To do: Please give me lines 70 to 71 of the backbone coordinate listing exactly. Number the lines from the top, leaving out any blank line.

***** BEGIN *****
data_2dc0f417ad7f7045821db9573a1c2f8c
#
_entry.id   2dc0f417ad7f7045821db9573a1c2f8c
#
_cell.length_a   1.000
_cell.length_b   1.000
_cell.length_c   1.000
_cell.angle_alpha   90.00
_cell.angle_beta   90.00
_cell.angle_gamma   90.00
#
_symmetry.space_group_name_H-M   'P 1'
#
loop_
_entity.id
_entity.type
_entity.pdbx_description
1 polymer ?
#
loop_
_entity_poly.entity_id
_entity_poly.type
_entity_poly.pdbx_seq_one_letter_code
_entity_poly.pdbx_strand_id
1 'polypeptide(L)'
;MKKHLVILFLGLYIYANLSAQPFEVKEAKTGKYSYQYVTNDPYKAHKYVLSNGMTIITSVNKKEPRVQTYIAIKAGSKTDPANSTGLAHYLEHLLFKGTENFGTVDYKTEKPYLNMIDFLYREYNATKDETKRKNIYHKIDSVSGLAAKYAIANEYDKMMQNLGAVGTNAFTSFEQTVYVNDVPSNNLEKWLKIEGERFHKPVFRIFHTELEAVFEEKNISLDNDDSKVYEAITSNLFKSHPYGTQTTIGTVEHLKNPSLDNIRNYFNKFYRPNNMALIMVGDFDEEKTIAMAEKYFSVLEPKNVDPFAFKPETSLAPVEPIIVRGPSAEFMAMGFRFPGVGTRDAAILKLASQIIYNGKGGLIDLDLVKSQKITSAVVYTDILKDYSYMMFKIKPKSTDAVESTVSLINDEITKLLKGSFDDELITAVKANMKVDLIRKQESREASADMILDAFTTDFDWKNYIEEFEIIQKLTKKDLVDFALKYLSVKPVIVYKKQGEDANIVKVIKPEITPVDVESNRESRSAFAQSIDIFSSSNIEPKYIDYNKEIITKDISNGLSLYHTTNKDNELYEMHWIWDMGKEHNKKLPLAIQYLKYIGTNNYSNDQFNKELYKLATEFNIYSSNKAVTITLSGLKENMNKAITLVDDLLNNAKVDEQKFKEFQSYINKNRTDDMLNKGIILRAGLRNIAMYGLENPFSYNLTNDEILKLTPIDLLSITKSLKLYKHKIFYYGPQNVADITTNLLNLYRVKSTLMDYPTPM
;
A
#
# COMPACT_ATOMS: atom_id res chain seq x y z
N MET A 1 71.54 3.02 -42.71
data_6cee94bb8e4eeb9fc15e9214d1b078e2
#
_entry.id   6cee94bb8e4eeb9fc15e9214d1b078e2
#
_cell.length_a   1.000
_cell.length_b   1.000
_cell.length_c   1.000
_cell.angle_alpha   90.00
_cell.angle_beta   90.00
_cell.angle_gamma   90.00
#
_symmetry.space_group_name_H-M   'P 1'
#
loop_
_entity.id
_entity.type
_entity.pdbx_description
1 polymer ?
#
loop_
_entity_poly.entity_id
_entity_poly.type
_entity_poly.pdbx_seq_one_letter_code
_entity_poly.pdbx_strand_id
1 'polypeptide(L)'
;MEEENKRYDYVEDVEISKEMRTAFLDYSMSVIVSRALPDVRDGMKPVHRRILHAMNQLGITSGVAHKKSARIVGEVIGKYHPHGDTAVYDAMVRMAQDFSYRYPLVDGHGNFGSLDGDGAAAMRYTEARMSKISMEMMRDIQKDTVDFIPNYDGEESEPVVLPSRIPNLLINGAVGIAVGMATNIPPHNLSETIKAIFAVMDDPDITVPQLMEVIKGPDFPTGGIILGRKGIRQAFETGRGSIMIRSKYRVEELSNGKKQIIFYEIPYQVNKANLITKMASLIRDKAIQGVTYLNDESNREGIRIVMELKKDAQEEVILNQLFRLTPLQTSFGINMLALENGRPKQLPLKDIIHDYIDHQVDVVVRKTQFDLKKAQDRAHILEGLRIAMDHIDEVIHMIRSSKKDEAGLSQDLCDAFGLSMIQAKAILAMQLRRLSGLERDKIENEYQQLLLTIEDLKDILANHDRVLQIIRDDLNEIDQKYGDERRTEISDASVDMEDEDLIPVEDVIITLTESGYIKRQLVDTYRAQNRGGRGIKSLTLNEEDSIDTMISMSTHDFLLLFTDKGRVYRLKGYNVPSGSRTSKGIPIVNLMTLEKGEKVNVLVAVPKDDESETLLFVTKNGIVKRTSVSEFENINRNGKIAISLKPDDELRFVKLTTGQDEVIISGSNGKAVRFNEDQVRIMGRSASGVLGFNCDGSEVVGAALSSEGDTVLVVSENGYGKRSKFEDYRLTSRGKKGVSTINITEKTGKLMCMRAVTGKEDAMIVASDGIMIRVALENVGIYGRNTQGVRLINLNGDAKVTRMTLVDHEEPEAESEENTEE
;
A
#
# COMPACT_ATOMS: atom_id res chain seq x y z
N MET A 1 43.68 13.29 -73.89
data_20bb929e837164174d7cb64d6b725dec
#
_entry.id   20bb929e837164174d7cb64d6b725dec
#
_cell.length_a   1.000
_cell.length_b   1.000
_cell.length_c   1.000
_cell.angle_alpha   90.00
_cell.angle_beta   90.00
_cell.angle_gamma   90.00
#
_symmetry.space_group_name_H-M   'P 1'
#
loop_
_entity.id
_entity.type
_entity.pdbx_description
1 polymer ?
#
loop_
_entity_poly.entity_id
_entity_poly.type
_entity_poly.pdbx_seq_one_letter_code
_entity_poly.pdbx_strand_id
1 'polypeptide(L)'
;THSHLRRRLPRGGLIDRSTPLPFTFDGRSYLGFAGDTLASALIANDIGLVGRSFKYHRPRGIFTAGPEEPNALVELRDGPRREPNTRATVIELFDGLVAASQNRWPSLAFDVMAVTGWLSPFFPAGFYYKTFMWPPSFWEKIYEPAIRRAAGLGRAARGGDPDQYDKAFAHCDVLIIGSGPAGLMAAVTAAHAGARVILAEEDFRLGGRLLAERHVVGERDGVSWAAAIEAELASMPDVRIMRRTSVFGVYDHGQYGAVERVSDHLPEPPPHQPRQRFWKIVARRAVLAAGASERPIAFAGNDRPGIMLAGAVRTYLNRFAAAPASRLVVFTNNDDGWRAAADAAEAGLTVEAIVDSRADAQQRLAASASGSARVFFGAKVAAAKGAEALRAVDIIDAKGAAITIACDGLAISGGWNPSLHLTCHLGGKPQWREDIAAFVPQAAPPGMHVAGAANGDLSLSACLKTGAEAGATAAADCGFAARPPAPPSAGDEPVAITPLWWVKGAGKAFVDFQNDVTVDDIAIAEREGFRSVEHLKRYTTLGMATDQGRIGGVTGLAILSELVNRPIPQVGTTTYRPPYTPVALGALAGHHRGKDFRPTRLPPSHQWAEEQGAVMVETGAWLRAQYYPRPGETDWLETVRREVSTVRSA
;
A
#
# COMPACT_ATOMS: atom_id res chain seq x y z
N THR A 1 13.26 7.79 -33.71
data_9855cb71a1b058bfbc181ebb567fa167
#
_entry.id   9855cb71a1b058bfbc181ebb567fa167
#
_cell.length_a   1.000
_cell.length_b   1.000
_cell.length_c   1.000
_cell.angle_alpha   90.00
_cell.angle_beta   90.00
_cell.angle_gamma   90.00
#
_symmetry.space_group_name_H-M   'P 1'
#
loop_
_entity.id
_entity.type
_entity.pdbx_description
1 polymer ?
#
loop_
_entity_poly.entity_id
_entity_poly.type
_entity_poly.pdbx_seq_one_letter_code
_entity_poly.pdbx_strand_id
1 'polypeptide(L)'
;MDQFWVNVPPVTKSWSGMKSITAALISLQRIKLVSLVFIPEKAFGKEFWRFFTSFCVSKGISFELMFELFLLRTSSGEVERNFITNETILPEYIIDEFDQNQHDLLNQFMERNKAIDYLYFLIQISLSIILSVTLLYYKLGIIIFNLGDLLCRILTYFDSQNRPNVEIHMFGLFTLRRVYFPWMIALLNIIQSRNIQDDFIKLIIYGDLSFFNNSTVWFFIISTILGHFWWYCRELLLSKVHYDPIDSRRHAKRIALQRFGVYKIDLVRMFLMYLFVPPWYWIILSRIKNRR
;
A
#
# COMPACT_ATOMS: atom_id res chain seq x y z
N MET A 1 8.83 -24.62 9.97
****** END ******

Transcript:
_cell.angle_alpha   90.00
_cell.angle_beta   90.00